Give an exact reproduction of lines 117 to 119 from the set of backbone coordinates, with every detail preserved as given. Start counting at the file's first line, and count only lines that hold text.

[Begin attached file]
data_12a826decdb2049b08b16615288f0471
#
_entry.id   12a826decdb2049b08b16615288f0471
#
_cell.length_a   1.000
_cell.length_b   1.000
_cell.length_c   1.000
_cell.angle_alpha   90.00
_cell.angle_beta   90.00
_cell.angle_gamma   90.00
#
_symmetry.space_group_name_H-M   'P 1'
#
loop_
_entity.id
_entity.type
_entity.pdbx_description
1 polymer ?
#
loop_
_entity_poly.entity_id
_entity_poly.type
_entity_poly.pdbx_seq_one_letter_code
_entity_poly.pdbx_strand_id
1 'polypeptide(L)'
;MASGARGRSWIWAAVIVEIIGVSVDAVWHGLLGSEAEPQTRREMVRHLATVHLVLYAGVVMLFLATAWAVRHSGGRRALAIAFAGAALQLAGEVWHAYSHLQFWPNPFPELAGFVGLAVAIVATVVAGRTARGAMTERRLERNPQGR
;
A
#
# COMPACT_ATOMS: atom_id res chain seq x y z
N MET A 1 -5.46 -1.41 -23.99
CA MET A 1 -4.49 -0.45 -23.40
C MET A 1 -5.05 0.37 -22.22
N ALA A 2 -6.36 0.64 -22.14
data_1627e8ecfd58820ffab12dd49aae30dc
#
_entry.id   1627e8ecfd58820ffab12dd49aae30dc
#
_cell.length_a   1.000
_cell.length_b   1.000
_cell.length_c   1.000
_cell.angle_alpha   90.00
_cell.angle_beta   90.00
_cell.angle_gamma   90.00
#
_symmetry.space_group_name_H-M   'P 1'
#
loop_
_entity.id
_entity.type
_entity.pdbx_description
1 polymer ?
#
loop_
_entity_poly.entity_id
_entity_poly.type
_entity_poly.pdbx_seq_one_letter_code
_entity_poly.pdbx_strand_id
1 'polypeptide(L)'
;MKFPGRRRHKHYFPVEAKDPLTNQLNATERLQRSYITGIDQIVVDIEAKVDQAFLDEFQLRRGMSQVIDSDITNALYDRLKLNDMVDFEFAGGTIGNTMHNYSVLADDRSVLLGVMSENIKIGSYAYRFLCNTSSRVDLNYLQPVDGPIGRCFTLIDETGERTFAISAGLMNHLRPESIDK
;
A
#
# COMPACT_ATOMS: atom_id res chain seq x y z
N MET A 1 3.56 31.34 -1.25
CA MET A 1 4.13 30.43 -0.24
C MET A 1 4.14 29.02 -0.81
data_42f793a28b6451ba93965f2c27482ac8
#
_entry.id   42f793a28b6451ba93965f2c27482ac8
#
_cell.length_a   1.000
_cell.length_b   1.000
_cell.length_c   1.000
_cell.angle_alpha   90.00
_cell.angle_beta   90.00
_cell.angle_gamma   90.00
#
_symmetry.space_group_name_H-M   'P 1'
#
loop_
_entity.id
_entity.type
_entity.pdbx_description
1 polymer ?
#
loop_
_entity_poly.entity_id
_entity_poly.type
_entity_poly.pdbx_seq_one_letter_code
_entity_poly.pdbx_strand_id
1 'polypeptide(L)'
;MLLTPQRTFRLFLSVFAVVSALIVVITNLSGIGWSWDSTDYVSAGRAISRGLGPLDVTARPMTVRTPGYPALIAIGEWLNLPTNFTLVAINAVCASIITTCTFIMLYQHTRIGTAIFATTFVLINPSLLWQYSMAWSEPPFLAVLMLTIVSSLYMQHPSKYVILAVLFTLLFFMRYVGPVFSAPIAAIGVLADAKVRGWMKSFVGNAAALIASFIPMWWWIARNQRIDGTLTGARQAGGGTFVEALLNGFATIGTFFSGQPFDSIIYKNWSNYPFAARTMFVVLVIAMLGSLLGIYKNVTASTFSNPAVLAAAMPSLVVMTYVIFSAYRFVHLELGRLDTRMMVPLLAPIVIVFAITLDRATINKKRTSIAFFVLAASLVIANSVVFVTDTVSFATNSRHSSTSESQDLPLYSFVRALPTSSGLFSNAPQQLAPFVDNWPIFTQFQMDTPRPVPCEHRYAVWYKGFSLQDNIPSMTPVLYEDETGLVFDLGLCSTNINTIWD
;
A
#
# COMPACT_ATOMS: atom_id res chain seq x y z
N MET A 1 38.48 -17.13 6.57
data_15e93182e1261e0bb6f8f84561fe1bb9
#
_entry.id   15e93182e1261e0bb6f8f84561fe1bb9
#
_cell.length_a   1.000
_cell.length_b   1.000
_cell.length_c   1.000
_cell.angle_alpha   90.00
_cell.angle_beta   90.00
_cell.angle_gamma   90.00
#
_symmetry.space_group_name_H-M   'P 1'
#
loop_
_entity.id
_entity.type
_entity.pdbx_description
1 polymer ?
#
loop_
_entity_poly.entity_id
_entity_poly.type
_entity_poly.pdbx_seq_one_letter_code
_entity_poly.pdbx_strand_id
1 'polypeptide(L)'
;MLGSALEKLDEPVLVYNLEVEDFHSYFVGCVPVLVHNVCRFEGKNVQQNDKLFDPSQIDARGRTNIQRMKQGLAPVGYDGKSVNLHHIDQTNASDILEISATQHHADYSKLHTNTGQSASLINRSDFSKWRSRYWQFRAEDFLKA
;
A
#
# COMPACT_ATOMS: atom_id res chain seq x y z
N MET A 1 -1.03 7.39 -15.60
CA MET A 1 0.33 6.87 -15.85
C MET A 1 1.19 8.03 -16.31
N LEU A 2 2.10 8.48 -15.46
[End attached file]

#
loop_
_entity_poly.entity_id